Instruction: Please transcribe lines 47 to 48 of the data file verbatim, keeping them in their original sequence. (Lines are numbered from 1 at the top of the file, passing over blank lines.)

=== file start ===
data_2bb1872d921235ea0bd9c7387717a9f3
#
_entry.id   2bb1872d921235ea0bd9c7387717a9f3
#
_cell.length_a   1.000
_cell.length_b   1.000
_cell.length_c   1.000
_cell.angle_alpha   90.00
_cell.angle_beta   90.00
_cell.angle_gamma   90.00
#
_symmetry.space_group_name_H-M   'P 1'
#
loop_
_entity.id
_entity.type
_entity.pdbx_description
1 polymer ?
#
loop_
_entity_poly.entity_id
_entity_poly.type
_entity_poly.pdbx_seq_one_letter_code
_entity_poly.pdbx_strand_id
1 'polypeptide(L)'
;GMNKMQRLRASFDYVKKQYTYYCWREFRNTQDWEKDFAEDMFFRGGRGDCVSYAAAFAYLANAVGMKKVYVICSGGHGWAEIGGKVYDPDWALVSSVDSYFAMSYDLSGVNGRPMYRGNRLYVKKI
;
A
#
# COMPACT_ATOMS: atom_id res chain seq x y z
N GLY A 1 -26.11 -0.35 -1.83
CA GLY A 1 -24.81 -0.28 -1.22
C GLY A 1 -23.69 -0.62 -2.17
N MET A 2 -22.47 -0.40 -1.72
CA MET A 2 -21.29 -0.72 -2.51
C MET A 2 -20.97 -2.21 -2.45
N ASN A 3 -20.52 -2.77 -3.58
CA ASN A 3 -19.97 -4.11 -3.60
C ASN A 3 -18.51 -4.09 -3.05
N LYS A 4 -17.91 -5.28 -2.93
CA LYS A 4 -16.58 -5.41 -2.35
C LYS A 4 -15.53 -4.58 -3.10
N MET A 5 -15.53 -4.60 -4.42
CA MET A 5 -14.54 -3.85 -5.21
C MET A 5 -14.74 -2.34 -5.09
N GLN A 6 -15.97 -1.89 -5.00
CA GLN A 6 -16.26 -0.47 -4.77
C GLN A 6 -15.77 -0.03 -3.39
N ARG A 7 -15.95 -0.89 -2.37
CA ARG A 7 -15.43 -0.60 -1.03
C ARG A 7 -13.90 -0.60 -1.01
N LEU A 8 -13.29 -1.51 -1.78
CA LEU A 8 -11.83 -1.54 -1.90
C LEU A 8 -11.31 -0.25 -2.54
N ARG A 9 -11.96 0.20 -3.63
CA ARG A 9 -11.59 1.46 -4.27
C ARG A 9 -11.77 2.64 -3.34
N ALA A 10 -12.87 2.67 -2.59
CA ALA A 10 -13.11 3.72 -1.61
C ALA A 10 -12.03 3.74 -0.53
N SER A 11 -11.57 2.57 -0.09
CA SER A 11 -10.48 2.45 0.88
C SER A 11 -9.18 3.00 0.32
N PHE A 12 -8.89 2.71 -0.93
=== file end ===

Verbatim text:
CA GLN A 6 -16.26 -0.47 -4.77
C GLN A 6 -15.77 -0.03 -3.39